By Catherine Reid

A family who were told that their toddler had an inoperable brain tumour the size of a tennis ball are celebrating – after it miraculously shrank to the size of a peanut AFTER her treatment had finished.

Brave Jorja Dawson, two, from Bestwood, Nottingham, was diagnosed with cancer in April 2016 after her mum Carla McFarlane, 30, begged doctors to test her for a brain tumour after she kept falling over.

Despite doctors initially telling Carla her daughter was suffering from a virus, she eventually convinced them to carry out a brain scan – when it was revealed there was a 5x7cm tumour growing in the middle of her brain.

Jorja Dawson is diagnosed with an inoperable brain tumour has won her cancer battle less than a year after being diagnosed.


Jorja Dawsons tumour before chemotherapy

Jorja had surgery to remove fluid from around the tumour, but doctors told her devastated parents that because of the tumour’s position, they couldn’t remove it, and weeks of intensive chemo failed to shrink the tumour.

The tot was given intense rounds of chemotherapy which began to shrink the tumour, but she stopped having treatment in November 2016 because it was making her too ill.

Jorja Dawson during treatment in hospital.

But amazingly, the tumour continued to shrink and at a scan on Thursday (Feb 2), it was revealed it is now just the size of a peanut.

Jorja Dawsons tumour once it had shrank.

Medics believe that Jorja’s body had a delayed reaction to the chemotherapy – as the chemo stays active for up to six months in the body – meaning it continued to shrink the tumour after she was told she couldn’t have any more treatment.

Full-time mum Carla said: “To go from being told she might die to this is just unbelievable.

“We’ve been so, so lucky.”

Jorja Dawson with her mother Carla in hospital.

Carla became increasingly worried about Jorja in March last year, when the tot kept being sick and was wobbly on her feet.

She said: “She was constantly being sick every morning but we kept being told it was just a virus.

“I then noticed her head was slanted to one side and even though she could walk when she was nine months old, she was really wobbly.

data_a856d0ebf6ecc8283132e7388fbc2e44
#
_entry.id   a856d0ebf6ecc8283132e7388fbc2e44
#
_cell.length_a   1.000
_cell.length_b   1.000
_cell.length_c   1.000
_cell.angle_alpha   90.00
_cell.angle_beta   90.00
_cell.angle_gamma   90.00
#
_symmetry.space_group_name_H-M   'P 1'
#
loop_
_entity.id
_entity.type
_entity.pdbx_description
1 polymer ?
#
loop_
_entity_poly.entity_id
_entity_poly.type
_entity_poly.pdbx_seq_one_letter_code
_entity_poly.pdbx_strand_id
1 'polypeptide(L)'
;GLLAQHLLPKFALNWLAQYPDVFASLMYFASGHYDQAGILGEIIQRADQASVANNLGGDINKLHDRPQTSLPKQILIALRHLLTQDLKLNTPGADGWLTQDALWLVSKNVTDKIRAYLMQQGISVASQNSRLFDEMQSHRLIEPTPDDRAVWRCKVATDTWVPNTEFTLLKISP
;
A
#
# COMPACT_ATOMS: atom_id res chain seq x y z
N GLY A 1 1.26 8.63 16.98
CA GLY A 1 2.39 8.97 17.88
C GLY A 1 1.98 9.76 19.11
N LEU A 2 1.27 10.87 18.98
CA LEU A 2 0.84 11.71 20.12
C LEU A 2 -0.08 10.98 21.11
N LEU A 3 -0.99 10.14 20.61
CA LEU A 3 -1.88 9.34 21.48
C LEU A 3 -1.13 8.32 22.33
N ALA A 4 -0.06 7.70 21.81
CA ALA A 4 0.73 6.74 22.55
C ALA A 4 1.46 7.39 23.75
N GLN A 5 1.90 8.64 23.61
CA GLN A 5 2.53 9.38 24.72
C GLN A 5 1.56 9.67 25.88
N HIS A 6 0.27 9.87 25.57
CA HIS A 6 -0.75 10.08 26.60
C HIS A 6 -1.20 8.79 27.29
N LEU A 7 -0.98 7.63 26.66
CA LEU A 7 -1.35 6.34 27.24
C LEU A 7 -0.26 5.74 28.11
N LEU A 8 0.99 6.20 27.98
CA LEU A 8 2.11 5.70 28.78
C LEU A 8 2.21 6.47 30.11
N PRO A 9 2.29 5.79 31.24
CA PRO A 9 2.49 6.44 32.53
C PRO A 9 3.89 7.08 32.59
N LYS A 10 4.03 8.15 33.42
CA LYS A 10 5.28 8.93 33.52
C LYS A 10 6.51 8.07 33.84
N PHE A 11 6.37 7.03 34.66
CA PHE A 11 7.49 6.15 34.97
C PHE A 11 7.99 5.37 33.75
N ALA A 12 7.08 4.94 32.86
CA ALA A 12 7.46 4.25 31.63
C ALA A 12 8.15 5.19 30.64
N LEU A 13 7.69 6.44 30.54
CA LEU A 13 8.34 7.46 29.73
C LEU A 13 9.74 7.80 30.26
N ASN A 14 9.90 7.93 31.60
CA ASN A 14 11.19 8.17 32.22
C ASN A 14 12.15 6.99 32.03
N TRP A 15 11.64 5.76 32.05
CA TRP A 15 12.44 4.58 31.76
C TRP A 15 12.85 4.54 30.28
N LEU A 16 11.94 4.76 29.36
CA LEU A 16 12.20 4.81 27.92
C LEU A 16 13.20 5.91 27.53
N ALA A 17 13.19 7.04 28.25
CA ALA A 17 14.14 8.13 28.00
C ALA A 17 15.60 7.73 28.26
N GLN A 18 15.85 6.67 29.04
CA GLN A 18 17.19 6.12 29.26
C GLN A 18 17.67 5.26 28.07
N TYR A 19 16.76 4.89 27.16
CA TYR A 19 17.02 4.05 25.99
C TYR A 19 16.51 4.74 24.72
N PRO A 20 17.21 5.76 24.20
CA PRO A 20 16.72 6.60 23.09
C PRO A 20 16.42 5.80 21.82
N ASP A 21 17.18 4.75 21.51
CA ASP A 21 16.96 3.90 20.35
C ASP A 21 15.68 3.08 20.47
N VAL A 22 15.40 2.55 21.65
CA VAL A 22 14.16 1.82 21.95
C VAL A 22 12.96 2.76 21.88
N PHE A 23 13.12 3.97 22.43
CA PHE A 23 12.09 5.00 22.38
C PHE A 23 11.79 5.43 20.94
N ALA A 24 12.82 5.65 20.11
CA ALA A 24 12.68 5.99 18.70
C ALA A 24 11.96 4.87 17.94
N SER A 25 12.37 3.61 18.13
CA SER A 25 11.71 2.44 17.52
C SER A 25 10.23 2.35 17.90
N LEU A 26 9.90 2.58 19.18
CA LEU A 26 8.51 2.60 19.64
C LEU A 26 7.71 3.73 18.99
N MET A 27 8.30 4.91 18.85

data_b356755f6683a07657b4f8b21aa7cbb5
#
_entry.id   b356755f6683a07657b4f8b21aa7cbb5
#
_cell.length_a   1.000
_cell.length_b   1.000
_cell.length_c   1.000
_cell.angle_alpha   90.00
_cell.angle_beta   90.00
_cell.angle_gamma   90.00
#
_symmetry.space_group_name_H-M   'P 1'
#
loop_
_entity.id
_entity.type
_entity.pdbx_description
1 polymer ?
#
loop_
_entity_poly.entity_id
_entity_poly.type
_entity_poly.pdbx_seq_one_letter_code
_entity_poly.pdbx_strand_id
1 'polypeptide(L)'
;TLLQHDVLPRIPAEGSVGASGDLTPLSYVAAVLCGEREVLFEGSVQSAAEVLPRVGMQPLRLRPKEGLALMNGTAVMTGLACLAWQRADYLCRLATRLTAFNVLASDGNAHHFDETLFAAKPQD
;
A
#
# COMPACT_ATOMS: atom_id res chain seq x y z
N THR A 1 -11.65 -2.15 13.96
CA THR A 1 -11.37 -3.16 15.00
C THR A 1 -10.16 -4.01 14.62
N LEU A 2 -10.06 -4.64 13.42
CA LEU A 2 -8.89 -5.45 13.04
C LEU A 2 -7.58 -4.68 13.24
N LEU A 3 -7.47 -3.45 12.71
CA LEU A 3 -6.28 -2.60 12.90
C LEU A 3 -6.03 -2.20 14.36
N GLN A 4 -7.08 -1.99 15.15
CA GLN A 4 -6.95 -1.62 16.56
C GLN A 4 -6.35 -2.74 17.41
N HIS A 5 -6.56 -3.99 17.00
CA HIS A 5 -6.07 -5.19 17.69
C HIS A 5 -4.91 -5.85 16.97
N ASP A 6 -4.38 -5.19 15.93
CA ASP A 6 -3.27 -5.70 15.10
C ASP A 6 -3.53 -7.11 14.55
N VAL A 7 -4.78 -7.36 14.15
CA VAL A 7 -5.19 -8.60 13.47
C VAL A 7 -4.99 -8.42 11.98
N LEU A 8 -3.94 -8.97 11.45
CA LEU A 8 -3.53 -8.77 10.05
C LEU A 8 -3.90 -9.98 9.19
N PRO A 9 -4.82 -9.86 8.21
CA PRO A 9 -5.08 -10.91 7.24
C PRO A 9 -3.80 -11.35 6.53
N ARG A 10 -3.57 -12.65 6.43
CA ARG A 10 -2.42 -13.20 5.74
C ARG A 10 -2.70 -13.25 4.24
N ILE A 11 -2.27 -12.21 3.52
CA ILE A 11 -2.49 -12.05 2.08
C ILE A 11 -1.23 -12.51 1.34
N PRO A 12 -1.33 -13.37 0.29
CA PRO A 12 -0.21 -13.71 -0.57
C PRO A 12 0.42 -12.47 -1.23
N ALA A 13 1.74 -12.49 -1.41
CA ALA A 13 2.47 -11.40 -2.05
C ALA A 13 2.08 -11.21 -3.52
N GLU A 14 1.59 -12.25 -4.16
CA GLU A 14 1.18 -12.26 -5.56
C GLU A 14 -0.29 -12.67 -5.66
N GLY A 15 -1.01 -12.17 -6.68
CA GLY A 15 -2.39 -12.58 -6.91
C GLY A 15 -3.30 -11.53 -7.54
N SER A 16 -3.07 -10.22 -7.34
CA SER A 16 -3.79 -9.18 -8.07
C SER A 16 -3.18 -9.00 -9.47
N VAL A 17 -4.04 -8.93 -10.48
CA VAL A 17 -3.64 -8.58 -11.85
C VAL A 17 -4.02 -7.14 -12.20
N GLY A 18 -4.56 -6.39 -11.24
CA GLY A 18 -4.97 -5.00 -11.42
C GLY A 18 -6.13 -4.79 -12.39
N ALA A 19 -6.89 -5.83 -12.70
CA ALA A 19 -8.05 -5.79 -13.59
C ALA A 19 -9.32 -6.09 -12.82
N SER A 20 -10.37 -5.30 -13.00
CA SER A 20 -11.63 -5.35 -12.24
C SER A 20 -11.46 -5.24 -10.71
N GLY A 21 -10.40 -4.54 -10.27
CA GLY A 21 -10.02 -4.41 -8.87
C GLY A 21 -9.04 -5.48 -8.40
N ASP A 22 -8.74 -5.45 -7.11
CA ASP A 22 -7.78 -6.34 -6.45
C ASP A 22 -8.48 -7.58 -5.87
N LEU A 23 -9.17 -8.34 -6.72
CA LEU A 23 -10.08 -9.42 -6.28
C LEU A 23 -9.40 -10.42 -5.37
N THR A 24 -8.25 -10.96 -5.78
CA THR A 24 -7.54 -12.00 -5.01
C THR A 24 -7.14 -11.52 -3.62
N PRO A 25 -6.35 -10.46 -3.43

“It got to the point where she’d stand up and she’d look petrified.

“She’d just look straight through me as well, it was really strange.

“Every single one of these symptoms was a sign of a brain tumour.”

Eventually she was rushed to hospital, where a biopsy revealed she had PNET Pineoblastoma which was causing her head to fill with fluid.

Little Jorja then underwent four hour brain surgery to drain the fluid from her brain, but sadly surgeons were unable to remove the tumour.

Mum-of-six Carla said: “The tumour was blocking a ventricle and her head was just filling with fluid.

“The surgeons managed to drain the fluid successfully but they couldn’t remove the tumour.

“There were too many blood vessels in it and it would have caused too much bleeding.

“This type of tumour is more common in teenagers, but luckily she still had a soft spot on her skull which allowed her skull to expand with the fluid.

“Otherwise the pressure would have just continued to build up.”

Jorja then had chemotherapy every three weeks to try and shrink the tumour – which was the size of a tennis ball – but was told in November she couldn’t have any more because it was making her too ill.

But thankfully, the agonising wait for parents Carla and Jorja’s dad, Lee Dawson, is now over when they received the great news Jorja’s tumour has shrunk.

Jorja Dawson in hospital after her operation

Tumours can continue to shrink after chemotherapy stops because it remains active in the body for up to six months after treatment ends.

Carla said: “We’ve been so, so lucky.

“There’s a chance the tumour will come back and she’ll have to be closely monitored for the rest of her life probably, but it’s now really tiny.

“We’re just ecstatic and I’m so, so proud of her.

“To go from being told she might die to this is just unbelievable.

“All we can do now is keep faith that it won’t grow back and the chemo has done its job.”

Carla said: “People we don’t know have been sending her messages and cards on Facebook.

“There’s been times where I’m in bits and at breaking point, and then these people I don’t even know have picked me up again.”